Chris Hildrey: It has been interesting to move into the world of homelessness as an architect because you are trained in how the city works and how “the built environment“ works, this is a phrase that gets used a lot. My interest was to try and make the built environment as inclusive as possible. Ultimately, I wanted to improve how we live in cities and towns. But my agency in my role as architect didn’t extend that far. I was not asked what should be built. I was asked to design what was already going to be built. But this did not work for me.
I was trained to look around me and see the impact of various changes that happen in a city over time. And since my career had this backdrop of austerity throughout the UK, I could see libraries closing, public land being sold off, play parks closing, and homelessness rising. So, what I wanted to do with ProxyAddress was to find a way to use my skills as an architect and find a way to implement it directly for those who need that kind of help. I did that through system design. First of all, I spent many months speaking with homeless people and then to try and unlock that situation. The systems we use to underpin a city are flexible, and they can be changed. So my role was to go in and find a way to change these systems to work for those in need.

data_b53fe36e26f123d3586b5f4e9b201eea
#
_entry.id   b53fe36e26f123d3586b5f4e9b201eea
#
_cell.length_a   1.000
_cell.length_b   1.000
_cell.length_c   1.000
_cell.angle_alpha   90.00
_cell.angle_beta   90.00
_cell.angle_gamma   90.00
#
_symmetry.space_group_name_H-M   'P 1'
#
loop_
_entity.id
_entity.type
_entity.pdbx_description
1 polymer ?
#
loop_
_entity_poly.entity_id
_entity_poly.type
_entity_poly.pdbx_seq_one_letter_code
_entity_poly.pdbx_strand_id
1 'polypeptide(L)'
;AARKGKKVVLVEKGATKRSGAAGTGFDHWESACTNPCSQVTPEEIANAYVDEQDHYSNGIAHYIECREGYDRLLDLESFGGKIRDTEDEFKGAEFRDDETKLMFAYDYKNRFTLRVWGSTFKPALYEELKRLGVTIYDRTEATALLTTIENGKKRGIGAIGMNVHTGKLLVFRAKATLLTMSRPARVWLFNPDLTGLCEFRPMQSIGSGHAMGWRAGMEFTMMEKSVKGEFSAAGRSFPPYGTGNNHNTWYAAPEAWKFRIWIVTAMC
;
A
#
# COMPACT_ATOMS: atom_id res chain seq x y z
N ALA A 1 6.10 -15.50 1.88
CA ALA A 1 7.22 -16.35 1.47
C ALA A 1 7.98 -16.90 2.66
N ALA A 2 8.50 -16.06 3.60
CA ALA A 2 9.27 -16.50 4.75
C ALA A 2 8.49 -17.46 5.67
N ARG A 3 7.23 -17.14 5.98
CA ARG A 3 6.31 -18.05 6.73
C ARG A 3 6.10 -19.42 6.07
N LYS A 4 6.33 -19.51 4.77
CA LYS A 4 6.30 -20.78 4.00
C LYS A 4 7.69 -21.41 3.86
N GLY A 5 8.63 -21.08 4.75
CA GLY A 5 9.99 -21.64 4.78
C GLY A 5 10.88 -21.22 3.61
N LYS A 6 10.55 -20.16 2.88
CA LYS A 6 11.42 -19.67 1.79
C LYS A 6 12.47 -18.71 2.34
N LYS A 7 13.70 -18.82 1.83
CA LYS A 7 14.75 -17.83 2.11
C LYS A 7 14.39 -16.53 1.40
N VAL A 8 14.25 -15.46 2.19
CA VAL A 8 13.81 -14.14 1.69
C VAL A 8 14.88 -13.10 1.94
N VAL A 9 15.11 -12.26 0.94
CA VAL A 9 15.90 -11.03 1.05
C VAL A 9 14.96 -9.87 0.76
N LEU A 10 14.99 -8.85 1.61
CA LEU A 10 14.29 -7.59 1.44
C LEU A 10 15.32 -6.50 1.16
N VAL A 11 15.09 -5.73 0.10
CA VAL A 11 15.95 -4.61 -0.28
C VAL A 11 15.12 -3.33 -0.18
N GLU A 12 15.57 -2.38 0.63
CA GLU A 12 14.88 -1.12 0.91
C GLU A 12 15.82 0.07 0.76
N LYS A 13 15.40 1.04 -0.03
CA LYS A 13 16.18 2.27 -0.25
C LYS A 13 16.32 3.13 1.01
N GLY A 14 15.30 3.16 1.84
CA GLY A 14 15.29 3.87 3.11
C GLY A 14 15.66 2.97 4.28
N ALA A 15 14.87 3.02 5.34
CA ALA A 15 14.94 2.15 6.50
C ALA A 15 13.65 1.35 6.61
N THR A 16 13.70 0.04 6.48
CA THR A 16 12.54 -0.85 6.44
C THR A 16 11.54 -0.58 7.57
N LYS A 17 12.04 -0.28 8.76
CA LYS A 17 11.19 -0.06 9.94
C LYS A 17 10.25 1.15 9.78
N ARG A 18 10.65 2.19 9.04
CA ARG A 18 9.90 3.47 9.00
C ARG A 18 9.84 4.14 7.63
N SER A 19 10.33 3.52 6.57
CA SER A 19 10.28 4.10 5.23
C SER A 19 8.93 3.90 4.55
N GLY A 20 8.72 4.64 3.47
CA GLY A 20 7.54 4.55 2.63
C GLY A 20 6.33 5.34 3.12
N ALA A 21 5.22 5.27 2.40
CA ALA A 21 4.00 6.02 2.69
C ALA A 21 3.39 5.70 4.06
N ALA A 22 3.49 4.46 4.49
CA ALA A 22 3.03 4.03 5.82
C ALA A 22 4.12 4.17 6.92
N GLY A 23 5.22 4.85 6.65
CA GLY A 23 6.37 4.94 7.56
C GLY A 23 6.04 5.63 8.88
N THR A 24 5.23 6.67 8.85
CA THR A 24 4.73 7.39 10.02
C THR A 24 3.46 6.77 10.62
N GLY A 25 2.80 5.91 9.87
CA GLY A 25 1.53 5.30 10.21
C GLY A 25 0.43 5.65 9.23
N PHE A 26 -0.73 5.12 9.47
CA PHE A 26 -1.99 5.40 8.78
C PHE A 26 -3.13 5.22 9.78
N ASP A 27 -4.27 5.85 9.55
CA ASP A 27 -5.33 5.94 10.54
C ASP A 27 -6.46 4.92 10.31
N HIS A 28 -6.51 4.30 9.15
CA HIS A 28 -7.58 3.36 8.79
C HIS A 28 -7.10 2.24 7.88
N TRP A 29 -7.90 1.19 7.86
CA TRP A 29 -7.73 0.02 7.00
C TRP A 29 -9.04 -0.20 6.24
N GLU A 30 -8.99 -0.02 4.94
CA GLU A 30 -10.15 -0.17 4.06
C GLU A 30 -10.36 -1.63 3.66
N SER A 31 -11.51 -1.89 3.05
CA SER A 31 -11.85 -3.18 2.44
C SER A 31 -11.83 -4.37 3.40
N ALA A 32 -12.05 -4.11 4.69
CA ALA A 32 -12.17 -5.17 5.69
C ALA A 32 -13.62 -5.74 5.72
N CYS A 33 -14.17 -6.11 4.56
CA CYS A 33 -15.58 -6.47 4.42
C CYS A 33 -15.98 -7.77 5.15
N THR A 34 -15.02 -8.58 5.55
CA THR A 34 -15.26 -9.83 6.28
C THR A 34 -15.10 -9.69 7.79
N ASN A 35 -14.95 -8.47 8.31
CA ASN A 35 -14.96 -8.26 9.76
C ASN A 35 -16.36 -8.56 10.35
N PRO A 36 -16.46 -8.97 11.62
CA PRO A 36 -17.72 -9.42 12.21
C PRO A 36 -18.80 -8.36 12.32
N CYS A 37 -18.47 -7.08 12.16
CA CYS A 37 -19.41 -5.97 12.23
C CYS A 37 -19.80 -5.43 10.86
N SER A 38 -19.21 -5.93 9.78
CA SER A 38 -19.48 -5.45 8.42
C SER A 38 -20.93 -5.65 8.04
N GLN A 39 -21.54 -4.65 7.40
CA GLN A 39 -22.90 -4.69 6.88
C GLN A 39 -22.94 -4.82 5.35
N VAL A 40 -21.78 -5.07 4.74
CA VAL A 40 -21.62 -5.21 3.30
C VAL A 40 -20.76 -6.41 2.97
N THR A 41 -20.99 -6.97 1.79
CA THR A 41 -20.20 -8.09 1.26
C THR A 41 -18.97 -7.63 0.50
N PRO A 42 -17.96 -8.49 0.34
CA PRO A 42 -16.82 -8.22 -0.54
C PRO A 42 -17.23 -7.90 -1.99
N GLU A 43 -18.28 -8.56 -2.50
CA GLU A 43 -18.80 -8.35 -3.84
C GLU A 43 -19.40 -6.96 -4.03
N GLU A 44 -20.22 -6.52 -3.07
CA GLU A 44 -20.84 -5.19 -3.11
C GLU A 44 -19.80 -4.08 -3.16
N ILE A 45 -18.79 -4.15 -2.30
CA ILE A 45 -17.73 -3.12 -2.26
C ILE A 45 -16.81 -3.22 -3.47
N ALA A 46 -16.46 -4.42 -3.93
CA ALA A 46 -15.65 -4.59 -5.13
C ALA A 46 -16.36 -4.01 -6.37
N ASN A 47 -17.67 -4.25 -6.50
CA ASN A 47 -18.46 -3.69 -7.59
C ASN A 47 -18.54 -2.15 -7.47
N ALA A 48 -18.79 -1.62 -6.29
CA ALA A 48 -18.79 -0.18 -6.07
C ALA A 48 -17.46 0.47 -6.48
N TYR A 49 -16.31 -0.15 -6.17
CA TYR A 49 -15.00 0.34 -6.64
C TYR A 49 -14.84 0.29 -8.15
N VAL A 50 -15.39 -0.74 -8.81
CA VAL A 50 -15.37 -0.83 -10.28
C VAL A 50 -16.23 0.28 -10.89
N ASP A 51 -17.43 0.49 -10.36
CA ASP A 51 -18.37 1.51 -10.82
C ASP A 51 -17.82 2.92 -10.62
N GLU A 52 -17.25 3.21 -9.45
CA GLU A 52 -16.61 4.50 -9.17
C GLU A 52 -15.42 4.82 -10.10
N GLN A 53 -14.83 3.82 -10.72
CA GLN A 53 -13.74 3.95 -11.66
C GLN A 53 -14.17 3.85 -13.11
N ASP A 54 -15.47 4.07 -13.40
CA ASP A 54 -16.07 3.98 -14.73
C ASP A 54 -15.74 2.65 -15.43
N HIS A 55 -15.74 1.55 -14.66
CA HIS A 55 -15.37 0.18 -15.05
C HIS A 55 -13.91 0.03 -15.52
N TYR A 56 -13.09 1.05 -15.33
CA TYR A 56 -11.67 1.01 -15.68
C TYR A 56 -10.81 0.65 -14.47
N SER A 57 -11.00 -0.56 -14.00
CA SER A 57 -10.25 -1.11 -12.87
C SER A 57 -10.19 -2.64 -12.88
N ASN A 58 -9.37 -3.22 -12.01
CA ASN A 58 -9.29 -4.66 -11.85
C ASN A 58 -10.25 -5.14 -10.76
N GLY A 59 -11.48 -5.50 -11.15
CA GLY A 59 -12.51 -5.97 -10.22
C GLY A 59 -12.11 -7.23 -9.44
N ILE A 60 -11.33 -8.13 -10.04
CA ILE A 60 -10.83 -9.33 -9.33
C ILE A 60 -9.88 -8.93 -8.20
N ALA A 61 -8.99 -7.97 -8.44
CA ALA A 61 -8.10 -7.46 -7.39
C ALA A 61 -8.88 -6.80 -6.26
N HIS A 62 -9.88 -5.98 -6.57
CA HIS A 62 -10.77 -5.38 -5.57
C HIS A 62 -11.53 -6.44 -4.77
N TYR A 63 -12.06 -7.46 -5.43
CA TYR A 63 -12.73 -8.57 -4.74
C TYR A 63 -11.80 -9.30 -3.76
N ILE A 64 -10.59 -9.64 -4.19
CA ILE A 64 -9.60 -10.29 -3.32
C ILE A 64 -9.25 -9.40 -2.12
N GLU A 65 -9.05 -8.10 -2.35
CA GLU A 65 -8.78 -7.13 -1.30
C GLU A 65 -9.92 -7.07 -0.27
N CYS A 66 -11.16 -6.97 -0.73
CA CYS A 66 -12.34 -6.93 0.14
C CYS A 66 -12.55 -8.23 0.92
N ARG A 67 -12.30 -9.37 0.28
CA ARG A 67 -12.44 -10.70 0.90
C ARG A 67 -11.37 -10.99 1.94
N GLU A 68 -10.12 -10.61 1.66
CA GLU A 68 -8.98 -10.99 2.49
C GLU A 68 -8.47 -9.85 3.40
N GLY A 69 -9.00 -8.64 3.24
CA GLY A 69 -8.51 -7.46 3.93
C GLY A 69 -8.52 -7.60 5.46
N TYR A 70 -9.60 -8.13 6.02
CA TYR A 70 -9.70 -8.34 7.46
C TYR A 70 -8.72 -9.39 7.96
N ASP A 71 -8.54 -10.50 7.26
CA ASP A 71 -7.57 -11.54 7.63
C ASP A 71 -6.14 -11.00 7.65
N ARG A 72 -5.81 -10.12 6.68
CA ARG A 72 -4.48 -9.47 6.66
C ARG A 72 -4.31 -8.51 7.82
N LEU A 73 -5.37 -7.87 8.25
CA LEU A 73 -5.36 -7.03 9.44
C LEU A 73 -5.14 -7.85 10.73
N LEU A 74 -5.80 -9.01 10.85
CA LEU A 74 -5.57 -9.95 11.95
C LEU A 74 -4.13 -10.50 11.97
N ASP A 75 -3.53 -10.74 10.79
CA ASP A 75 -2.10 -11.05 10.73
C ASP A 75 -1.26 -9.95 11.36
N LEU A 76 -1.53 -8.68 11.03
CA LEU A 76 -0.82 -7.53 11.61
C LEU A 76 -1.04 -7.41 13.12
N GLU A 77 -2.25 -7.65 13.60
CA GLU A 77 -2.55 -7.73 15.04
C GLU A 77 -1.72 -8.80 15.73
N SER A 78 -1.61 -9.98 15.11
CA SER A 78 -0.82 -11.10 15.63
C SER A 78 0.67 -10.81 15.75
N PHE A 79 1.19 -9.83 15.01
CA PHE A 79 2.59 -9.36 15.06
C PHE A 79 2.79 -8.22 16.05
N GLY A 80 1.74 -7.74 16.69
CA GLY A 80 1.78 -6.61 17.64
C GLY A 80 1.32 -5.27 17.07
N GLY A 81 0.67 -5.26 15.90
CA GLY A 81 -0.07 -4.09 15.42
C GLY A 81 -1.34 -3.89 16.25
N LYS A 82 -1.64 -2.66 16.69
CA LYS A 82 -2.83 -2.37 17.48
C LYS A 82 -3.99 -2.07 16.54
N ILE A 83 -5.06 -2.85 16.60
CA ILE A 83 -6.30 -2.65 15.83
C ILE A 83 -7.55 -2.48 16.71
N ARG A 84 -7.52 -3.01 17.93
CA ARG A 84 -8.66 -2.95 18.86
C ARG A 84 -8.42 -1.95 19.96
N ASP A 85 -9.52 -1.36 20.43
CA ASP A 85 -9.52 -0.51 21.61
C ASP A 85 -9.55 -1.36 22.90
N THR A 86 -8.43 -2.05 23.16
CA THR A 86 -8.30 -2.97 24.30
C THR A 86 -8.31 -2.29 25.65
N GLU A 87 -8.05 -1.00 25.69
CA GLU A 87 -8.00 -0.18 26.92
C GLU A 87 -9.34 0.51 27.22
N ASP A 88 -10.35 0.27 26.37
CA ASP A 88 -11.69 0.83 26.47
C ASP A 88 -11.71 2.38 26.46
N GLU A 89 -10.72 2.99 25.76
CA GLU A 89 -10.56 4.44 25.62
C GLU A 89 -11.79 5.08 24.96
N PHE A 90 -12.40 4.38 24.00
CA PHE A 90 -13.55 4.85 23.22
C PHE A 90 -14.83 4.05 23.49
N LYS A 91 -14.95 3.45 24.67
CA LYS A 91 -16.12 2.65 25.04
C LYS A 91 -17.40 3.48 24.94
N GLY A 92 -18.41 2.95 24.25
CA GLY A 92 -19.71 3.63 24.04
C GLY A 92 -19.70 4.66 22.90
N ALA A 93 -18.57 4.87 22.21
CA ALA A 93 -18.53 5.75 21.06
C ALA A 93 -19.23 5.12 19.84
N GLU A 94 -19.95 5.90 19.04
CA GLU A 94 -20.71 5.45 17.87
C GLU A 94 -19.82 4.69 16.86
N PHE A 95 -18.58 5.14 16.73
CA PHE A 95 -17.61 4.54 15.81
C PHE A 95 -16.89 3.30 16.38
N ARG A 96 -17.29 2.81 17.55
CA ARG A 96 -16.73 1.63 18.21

How did you find the political backing to get your project off the ground?
Chris Hildrey: This is a really interesting part of the problem and a great part of my personal learning curve: moving from the exciting world of design to something that can be quite dry and procedural, like legislation. When a designer walks into a room of people who they would never normally be with, and says, “Here is my vision, now please can everyone change to accommodate my vision?” – that’s not good design. Good design isn’t expecting the world to change to meet your needs. Good design is working around the existing landscape.